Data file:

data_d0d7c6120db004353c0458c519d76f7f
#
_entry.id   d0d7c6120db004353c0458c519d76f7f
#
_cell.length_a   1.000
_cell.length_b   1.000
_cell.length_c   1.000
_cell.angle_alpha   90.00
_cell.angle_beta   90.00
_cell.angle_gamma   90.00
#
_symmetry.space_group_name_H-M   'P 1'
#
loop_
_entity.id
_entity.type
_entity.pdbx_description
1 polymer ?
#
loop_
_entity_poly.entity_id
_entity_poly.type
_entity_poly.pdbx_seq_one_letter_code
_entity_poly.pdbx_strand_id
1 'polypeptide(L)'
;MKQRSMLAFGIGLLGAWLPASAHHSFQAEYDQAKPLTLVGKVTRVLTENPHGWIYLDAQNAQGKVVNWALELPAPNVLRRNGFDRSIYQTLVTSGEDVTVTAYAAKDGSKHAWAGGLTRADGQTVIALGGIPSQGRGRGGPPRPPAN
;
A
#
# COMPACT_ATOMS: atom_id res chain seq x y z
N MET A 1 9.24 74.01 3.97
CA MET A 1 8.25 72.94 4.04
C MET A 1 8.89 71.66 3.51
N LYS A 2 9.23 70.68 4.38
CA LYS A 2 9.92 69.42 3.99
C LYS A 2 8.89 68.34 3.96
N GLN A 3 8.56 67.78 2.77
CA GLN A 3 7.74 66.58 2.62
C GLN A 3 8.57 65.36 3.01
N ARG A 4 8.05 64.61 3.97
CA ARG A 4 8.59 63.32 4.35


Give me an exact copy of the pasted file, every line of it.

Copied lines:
data_d0d7c6120db004353c0458c519d76f7f
#
_entry.id   d0d7c6120db004353c0458c519d76f7f
#
_cell.length_a   1.000
_cell.length_b   1.000
_cell.length_c   1.000
_cell.angle_alpha   90.00
_cell.angle_beta   90.00
_cell.angle_gamma   90.00
#
_symmetry.space_group_name_H-M   'P 1'
#
loop_
_entity.id
_entity.type
_entity.pdbx_description
1 polymer ?
#
loop_
_entity_poly.entity_id
_entity_poly.type
_entity_poly.pdbx_seq_one_letter_code
_entity_poly.pdbx_strand_id
1 'polypeptide(L)'
;MKQRSMLAFGIGLLGAWLPASAHHSFQAEYDQAKPLTLVGKVTRVLTENPHGWIYLDAQNAQGKVVNWALELPAPNVLRRNGFDRSIYQTLVTSGEDVTVTAYAAKDGSKHAWAGGLTRADGQTVIALGGIPSQGRGRGGPPRPPAN
;
A
#
# COMPACT_ATOMS: atom_id res chain seq x y z
N MET A 1 9.24 74.01 3.97
CA MET A 1 8.25 72.94 4.04
C MET A 1 8.89 71.66 3.51
N LYS A 2 9.23 70.68 4.38
CA LYS A 2 9.92 69.42 3.99
C LYS A 2 8.89 68.34 3.96
N GLN A 3 8.56 67.78 2.77
CA GLN A 3 7.74 66.58 2.62
C GLN A 3 8.57 65.36 3.01
N ARG A 4 8.05 64.61 3.97
CA ARG A 4 8.59 63.32 4.35